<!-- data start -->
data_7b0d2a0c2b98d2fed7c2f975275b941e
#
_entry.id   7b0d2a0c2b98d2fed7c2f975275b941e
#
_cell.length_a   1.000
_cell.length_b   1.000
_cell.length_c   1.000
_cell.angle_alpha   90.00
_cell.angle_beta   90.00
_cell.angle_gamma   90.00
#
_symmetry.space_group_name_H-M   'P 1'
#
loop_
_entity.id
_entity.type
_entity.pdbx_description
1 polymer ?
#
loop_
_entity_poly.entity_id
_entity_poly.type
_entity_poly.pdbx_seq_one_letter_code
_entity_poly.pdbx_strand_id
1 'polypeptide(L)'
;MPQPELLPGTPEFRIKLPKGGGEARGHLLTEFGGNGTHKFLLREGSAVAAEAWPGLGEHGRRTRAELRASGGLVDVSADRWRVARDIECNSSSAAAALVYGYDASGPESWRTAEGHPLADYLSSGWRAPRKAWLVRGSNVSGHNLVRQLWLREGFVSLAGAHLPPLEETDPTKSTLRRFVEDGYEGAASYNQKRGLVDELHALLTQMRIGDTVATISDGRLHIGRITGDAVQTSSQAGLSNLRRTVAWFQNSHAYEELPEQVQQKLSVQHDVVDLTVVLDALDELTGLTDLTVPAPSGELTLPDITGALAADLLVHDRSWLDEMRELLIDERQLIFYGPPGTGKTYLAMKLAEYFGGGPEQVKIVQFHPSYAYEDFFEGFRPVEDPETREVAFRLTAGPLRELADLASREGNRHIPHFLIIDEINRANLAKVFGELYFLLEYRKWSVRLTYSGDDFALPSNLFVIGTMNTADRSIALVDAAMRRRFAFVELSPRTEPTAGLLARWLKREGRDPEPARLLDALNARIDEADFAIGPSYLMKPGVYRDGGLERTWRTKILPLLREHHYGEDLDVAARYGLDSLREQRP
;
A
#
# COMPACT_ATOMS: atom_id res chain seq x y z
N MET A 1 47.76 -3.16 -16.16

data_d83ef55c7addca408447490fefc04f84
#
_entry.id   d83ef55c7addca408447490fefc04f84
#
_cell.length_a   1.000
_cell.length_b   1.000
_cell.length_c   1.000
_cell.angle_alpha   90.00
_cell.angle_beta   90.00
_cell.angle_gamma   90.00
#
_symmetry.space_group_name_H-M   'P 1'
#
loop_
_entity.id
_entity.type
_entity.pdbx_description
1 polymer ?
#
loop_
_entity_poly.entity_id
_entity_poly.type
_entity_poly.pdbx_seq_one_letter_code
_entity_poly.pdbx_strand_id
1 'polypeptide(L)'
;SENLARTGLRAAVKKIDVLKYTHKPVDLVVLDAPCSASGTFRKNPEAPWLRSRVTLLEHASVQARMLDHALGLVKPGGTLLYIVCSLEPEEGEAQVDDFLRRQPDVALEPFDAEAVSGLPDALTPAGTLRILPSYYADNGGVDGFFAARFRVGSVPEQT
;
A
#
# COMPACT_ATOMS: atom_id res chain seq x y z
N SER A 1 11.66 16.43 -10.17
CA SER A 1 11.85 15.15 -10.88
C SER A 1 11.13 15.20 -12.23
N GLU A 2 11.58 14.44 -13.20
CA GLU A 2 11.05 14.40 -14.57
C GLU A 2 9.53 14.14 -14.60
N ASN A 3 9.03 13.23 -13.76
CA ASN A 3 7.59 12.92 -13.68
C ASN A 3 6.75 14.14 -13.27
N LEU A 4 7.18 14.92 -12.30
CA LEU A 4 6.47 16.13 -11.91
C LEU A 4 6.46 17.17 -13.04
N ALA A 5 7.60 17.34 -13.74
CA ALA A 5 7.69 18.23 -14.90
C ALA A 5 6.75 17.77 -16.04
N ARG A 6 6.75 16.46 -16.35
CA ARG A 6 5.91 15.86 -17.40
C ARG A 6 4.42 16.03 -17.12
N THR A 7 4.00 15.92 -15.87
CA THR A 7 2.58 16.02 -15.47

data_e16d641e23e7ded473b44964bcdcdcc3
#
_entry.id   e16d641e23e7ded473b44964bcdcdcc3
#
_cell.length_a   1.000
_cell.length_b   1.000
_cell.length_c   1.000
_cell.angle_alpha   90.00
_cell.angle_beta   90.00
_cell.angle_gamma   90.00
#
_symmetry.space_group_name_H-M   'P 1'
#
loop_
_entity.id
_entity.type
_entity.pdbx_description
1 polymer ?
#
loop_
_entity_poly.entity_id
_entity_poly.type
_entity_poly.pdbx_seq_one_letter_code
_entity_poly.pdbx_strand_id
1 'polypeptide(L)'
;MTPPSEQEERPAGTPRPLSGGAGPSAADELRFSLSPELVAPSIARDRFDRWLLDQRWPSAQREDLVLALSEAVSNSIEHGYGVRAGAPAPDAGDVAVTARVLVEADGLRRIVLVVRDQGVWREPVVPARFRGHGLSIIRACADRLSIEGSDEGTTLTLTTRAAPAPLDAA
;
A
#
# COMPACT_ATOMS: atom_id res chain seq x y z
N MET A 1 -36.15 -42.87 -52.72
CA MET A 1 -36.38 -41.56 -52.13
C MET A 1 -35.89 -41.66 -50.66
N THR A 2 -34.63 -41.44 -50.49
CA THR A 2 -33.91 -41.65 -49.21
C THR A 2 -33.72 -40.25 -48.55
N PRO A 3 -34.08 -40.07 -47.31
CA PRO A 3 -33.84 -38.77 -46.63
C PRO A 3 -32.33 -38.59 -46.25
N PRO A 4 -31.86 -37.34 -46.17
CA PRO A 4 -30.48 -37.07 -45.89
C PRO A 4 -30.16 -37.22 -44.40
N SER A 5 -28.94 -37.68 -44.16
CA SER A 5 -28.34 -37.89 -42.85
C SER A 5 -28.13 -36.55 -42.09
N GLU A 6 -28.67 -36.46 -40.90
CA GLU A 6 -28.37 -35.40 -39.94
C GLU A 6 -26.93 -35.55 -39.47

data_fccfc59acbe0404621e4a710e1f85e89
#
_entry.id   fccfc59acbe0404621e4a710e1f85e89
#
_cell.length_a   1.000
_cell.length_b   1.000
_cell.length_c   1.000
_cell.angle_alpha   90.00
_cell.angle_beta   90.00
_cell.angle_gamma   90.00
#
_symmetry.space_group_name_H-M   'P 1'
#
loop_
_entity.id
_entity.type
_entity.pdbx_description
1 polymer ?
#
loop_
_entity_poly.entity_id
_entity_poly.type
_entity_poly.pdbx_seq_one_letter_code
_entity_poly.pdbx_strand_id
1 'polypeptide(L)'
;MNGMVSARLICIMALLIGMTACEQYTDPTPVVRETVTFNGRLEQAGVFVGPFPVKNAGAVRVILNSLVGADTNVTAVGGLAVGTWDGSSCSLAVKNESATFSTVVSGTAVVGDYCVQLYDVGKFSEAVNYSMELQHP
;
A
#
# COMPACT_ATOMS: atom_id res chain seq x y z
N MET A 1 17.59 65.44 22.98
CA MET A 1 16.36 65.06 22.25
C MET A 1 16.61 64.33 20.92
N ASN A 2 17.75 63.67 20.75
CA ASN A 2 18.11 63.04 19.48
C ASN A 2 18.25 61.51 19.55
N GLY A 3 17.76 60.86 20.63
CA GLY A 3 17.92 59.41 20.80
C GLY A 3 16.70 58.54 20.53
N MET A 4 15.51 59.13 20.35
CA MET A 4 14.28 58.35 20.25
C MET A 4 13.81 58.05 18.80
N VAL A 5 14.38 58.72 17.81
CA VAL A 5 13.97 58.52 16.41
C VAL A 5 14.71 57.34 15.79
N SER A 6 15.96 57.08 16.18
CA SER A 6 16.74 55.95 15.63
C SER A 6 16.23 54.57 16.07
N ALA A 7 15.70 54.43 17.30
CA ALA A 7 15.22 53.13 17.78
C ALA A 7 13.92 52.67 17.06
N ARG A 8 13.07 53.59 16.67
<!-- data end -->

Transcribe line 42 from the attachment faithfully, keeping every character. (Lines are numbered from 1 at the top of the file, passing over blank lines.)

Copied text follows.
#